Guidelines for the use of antiretroviral agents in adults and adolescents with HIV recommend that antiretroviral therapy (ART) be started as soon as possible. While rapid initiation of ART in adults with HIV has been well-described, there is relatively little information describing this approach for youth.
On April 1, 2018, St. Jude Children’s Research Hospital began offering ART to youth with HIV infection at their first clinic visit. We report the results of a quality improvement initiative that compared patients who offered ART at their first visit to a historical cohort of patients who initiated ART at a subsequent visit. Demographic, HIV biomarker, and visit information were abstracted from medical records, described and compared using univariate statistical methods.
There were 124 ART-naive youth (median age 19 years, 91% male, 94% black) first seen during the indicated time period. A total of 54 patients were in the baseline cohort and 70 patients were in the rapid start cohort. 90% of youth in the rapid start cohort started ART on their first clinic visit. Time from first clinic visit to undetectable viral load was significantly higher in the baseline cohort compared with the rapid start cohort (median 54 vs. 41 days; P = 0.01). Retention in care 12 months following the first clinic visit was comparable and overall high (>80%).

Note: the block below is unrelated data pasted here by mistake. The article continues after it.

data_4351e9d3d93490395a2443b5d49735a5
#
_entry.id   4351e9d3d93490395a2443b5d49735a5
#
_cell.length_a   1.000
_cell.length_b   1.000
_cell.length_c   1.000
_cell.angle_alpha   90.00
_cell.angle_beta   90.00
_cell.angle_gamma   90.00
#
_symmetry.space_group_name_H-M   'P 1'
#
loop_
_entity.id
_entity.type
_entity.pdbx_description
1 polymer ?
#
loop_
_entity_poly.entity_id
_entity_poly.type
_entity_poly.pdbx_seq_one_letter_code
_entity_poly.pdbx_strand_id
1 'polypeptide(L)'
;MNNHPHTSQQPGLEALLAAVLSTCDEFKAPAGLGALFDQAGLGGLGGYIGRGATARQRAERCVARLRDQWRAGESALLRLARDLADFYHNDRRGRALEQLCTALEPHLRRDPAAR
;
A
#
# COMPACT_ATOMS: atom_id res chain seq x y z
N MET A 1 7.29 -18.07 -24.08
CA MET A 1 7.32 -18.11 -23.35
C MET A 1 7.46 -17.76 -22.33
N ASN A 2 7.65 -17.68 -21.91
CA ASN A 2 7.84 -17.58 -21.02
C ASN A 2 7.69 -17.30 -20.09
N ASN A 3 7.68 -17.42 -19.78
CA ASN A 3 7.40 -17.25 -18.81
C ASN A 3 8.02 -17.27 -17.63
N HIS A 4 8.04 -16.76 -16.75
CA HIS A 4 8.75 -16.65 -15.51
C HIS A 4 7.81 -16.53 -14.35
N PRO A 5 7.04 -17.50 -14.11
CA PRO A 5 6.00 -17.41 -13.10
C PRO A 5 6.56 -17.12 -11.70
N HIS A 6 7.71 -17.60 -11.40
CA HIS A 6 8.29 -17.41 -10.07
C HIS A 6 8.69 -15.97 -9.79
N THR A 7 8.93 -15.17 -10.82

Starting ART-naïve youth with HIV infection on ART at their first clinic visit is feasible, has high acceptance, leads to faster viral load suppression, and is associated with high retention in care.